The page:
Ocean City, Maryland, will install eight security cameras this summer to monitor traffic and criminal activity.
"This is the beginning of video surveillance in Ocean City," said Richard Malone, assistant to Public Works Director George Savastano.
The city's Public Works Department plans to install six cameras at the West Ocean City park and ride parking lot, just west of the U.S. Route 50 bridge, one on the Boardwalk near the pier and one on North Division Street near Philadelphia Avenue. The work should be done by mid-July.
"This system is exclusively for buses and tracking the activities at the parking lot," Mr. Malone said.
But the surveillance system will be shared with the Ocean City Police Department to gather evidence on vandalism and drug crimes in public areas, he said.
Two cameras -- one on a light pole on North Division Street facing the Route 50 bridge and the other on the Boardwalk at the police station facing Philadelphia Avenue -- can pan, tilt and zoom in on people milling around, he added.
Privacy advocates say the constant scrutiny by the government leads to abusive public policy and infringement on people's privacy.
"There has not been enough conclusive evidence to show that the cameras deter crime," said Beth Givens, director of the Privacy Rights Clearinghouse, a San Diego-based nonprofit advocacy group.
"If you look at England -- the highest camera-per-capita area in the world -- crime tends to shift to areas without cameras. Plus there is a greater chance for operators to use cameras for voyeuristic purposes," she said.
Last year, Virginia Beach began using cameras with technology that matches faces in crowds with criminal photos in a police database.
The planned Ocean City cameras will lack the identification software used by Virginia Beach and Tampa, Fla., but will be remote-controlled and linked to the city government's network, allowing police and other agencies access.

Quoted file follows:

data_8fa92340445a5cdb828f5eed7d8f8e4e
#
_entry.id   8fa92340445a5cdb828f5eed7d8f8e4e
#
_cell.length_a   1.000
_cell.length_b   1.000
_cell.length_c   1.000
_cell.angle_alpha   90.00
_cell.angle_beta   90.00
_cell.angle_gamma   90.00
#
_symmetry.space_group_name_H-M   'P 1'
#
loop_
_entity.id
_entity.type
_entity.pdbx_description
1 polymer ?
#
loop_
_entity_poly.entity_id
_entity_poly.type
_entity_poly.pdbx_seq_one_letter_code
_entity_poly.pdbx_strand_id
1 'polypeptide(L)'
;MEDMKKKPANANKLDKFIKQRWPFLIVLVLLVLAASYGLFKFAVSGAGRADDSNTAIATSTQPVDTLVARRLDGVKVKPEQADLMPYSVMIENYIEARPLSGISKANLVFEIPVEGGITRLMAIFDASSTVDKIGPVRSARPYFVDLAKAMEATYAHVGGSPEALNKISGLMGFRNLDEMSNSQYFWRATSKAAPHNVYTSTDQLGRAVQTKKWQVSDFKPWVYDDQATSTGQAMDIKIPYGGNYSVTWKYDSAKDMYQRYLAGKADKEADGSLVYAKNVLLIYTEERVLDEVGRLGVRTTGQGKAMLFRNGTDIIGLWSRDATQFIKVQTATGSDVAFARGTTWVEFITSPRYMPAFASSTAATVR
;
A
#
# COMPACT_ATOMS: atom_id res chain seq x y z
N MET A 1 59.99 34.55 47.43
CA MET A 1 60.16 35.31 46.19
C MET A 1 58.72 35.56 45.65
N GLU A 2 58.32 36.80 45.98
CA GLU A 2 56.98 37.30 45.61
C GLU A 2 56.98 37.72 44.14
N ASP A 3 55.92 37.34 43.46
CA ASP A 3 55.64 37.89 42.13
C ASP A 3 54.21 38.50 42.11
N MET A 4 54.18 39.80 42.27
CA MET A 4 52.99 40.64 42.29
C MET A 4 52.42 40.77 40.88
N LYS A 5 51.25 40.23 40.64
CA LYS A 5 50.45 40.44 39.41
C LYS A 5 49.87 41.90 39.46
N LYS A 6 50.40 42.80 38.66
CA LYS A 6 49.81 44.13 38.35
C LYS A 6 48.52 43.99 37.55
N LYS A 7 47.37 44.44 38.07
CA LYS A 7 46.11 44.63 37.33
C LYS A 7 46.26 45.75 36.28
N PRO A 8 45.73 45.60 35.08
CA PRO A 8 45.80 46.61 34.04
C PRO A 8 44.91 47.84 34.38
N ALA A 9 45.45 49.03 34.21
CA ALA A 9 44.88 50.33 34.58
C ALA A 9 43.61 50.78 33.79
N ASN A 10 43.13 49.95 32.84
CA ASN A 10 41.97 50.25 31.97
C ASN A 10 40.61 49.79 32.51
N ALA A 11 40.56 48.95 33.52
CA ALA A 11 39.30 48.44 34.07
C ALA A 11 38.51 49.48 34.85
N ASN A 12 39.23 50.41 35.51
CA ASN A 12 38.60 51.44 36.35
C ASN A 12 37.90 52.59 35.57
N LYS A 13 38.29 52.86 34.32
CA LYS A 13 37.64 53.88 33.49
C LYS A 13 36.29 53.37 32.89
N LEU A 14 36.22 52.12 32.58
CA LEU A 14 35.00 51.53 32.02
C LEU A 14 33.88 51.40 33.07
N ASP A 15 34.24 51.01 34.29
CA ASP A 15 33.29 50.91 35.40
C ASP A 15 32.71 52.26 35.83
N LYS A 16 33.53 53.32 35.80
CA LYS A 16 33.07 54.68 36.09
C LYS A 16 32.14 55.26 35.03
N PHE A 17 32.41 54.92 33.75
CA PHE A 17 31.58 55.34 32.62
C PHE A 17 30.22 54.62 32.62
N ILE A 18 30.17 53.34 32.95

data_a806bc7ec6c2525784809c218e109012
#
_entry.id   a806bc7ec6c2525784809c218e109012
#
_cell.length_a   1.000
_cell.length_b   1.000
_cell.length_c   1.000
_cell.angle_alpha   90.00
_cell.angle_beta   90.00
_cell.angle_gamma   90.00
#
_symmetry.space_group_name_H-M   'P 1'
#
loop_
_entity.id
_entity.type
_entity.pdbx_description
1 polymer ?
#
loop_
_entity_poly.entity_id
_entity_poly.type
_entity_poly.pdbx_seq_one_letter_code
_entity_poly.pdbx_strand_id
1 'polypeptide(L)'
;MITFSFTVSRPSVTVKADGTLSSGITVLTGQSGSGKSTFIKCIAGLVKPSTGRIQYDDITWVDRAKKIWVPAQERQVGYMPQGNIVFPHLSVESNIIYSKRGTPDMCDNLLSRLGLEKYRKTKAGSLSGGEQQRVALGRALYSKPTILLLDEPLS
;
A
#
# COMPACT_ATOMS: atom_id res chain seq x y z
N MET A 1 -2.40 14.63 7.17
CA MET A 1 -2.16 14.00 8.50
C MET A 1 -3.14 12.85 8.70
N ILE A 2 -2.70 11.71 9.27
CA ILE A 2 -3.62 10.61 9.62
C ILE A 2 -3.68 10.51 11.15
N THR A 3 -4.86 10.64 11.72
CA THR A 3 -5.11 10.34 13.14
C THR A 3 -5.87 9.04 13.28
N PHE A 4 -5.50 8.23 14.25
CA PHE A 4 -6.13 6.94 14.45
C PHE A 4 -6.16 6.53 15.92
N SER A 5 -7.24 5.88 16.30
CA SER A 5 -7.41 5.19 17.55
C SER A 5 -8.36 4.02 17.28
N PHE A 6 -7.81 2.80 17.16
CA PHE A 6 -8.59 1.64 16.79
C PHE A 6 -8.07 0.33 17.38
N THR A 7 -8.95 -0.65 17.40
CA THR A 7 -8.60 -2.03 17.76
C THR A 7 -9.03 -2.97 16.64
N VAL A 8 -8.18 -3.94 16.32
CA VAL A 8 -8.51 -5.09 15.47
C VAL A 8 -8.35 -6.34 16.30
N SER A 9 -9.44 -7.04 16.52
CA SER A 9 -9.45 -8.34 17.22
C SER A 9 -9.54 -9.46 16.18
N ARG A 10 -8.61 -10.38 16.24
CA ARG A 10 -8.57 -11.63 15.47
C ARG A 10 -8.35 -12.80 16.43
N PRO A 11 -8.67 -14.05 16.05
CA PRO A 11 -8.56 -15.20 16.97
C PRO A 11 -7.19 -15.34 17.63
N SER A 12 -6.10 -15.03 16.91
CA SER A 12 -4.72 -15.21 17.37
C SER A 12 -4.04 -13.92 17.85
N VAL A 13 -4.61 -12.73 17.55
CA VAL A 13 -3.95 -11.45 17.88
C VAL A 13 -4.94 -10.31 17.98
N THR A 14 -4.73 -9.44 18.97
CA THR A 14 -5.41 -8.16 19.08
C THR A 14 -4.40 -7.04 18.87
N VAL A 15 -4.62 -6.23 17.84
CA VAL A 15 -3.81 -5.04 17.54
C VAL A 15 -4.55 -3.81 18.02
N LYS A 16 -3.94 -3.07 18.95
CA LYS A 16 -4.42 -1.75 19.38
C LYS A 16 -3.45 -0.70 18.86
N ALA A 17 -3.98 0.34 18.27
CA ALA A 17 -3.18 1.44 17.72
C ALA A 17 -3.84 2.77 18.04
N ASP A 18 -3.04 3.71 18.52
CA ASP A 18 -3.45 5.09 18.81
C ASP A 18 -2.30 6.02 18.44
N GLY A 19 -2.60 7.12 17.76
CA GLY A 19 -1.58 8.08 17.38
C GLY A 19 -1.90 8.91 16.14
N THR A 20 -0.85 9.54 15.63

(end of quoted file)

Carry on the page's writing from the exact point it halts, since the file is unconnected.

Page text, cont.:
Johnny Barnes, executive director of Washington-area affiliate of the American Civil Liberties Union, raised questions about how Ocean City would use the information caught on camera.
"They could start fining jaywalkers if the budget gets tight. These cameras open up a number of revenue opportunities for the government," he said.
The D.C. government uses 39 traffic cameras throughout the District to curb speeding and drum up revenue by mailing citations to drivers.
But Mr. Malone said the Public Works Department is concerned only about safety and bus availability at the park and ride lot.
"We are trying to get more people to use the parking lot instead of driving in, and to do that, our buses need to be reliable and the lot has to be secure."
The Boardwalk already sports Web cameras on Caroline Street and on the Inlet, run by the city, that take pictures every 20 seconds, he said.
The Ocean City Police Department plans to expand and fund a similar system in the Inlet parking lot next to the Boardwalk, said Barry Neeb, community services coordinator for the agency.
"We think this system will help us track crowded areas like the Inlet parking lot, which has a fair amount of vandalism and drug activity," he said.
The police will study the system's success in the next year before adding high-tech photo-imaging capabilities or extra cameras on the Boardwalk, Mr. Neeb added.
"We want to see how the hardware holds up before we start looking at adding software that matches photos to faces," he said.
The Public Works Department will open the project for bidding Tuesday.
The department is using a $97,000 grant from the Maryland Smart Growth Initiative it received in 2001 to fund the project.
ADT Security, Avaya, Black Oak Technology Solutions Inc., Nortel Networks, Planet Technology Corp., Verizon Communications and VNX Solutions have expressed interest, Mr. Malone said.
The winning contractor will have to use radio technology to link the camera system to the Public Works headquarters on the other side of the Sinepuxent Bay.
The initial surveillance system will establish the foundation for future expansions by the police, Mr. Malone said.
"In the future, agencies will only need extra cameras and some fiber-optic cable to have a functioning system."
Donna De Marco contributed to this report.